The specific memory of pulling into the driveway and then bringing our suitcases into a small quaint house has faded. Though I recall still the ache of leaving my mother behind surfacing as we got out of the car and walked the curved brick path to the back door. Then my eyes made a quick calculation of my aunt’s efficiency as I began the transition to a new life. I saw the place configured with pachysandra along the patio, a swing set in the backyard, and Snowflake the cat sunning herself in the grass. I felt the edges of two worlds colliding when I walked into the clean kitchen and saw only four chairs around the table. My eager cousins took me by the hand and led me into the living room, pausing at the window to look into the backyard.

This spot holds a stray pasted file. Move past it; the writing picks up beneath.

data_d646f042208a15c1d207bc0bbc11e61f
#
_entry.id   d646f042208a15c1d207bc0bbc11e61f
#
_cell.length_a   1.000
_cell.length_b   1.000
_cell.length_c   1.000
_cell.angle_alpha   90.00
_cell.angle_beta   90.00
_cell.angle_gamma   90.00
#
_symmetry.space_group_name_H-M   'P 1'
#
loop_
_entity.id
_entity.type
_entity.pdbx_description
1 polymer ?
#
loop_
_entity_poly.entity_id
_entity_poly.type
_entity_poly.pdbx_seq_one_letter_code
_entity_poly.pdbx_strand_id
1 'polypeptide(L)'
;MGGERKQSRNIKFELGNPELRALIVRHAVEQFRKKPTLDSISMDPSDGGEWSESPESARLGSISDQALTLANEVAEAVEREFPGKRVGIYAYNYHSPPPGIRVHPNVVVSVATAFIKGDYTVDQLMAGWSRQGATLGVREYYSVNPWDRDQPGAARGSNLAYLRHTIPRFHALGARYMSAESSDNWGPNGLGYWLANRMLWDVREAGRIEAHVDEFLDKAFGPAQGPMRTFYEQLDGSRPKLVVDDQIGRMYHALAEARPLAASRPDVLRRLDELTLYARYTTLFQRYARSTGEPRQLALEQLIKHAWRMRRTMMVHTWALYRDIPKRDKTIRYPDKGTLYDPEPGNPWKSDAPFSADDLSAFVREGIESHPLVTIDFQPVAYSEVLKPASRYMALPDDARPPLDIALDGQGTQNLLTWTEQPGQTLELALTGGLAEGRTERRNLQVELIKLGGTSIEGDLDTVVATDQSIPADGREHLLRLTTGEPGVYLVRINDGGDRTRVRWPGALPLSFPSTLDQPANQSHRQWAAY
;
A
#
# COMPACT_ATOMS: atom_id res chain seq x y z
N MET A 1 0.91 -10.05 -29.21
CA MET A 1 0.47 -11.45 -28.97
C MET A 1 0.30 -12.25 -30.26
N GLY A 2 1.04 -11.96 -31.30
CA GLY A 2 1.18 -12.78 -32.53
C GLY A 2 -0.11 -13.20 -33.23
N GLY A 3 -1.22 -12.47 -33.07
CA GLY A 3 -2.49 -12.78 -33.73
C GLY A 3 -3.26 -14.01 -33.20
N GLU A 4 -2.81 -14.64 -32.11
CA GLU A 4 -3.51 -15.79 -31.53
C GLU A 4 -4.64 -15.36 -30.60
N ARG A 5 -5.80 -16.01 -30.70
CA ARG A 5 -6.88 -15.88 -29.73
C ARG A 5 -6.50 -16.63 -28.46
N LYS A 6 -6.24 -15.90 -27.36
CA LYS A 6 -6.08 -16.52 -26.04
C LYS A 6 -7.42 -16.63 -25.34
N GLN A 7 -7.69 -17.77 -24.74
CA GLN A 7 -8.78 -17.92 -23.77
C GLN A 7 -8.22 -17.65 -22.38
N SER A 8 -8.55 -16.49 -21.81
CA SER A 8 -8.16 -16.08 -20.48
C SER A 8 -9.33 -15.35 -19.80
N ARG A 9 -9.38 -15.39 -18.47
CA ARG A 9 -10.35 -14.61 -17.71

“Does everyone like lasagna?” my aunt called from the kitchen.
  If memory has a season, then that summer was one of water and smells. We went every day to the manmade San Jacinto beach, a small lake within walking distance where the fresh smells of suntan lotion and French fries covered over any sadness I felt otherwise. The summer aromas blurred the edge of loss and in spite of my grief, I relaxed for the first time in many years. On weekends we sometimes drove to the New Jersey shore with all six children taking various positions in the car to make it possible. We sensed the suggestion of family fun as we rolled down the windows to let in the smell of salty sea air.